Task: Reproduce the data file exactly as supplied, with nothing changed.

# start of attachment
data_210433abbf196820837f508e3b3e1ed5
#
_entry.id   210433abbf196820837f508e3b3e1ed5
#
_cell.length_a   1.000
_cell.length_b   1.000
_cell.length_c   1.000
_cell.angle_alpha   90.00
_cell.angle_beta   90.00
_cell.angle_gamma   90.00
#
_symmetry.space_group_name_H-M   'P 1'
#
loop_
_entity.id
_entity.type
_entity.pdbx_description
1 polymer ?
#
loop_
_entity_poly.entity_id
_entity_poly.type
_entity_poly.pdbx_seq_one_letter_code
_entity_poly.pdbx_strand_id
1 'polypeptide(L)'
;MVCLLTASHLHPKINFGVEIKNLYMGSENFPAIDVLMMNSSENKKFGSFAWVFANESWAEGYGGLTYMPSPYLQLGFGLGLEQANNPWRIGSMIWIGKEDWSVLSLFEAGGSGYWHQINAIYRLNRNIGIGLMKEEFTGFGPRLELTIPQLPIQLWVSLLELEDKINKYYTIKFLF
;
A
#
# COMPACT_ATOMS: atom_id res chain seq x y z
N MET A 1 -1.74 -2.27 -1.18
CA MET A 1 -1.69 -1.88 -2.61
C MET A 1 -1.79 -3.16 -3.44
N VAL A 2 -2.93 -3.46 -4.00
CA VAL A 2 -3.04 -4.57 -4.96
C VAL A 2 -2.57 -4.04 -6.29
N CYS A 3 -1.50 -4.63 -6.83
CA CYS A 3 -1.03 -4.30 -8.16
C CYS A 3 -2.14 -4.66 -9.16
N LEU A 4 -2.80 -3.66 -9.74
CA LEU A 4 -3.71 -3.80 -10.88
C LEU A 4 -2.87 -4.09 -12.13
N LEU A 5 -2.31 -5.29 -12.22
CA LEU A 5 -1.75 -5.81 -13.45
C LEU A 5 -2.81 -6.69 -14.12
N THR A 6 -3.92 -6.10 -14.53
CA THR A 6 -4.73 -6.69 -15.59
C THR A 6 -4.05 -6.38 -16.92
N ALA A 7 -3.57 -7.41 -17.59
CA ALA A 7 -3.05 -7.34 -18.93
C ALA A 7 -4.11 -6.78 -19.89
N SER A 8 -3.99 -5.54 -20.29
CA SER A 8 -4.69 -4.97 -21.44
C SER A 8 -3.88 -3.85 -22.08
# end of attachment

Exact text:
data_210433abbf196820837f508e3b3e1ed5
#
_entry.id   210433abbf196820837f508e3b3e1ed5
#
_cell.length_a   1.000
_cell.length_b   1.000
_cell.length_c   1.000
_cell.angle_alpha   90.00
_cell.angle_beta   90.00
_cell.angle_gamma   90.00
#
_symmetry.space_group_name_H-M   'P 1'
#
loop_
_entity.id
_entity.type
_entity.pdbx_description
1 polymer ?
#
loop_
_entity_poly.entity_id
_entity_poly.type
_entity_poly.pdbx_seq_one_letter_code
_entity_poly.pdbx_strand_id
1 'polypeptide(L)'
;MVCLLTASHLHPKINFGVEIKNLYMGSENFPAIDVLMMNSSENKKFGSFAWVFANESWAEGYGGLTYMPSPYLQLGFGLGLEQANNPWRIGSMIWIGKEDWSVLSLFEAGGSGYWHQINAIYRLNRNIGIGLMKEEFTGFGPRLELTIPQLPIQLWVSLLELEDKINKYYTIKFLF
;
A
#
# COMPACT_ATOMS: atom_id res chain seq x y z
N MET A 1 -1.74 -2.27 -1.18
CA MET A 1 -1.69 -1.88 -2.61
C MET A 1 -1.79 -3.16 -3.44
N VAL A 2 -2.93 -3.46 -4.00
CA VAL A 2 -3.04 -4.57 -4.96
C VAL A 2 -2.57 -4.04 -6.29
N CYS A 3 -1.50 -4.63 -6.83
CA CYS A 3 -1.03 -4.30 -8.16
C CYS A 3 -2.14 -4.66 -9.16
N LEU A 4 -2.80 -3.66 -9.74
CA LEU A 4 -3.71 -3.80 -10.88
C LEU A 4 -2.87 -4.09 -12.13
N LEU A 5 -2.31 -5.29 -12.22
CA LEU A 5 -1.75 -5.81 -13.45
C LEU A 5 -2.81 -6.69 -14.12
N THR A 6 -3.92 -6.10 -14.53
CA THR A 6 -4.73 -6.69 -15.59
C THR A 6 -4.05 -6.38 -16.92
N ALA A 7 -3.57 -7.41 -17.59
CA ALA A 7 -3.05 -7.34 -18.93
C ALA A 7 -4.11 -6.78 -19.89
N SER A 8 -3.99 -5.54 -20.29
CA SER A 8 -4.69 -4.97 -21.44
C SER A 8 -3.88 -3.85 -22.08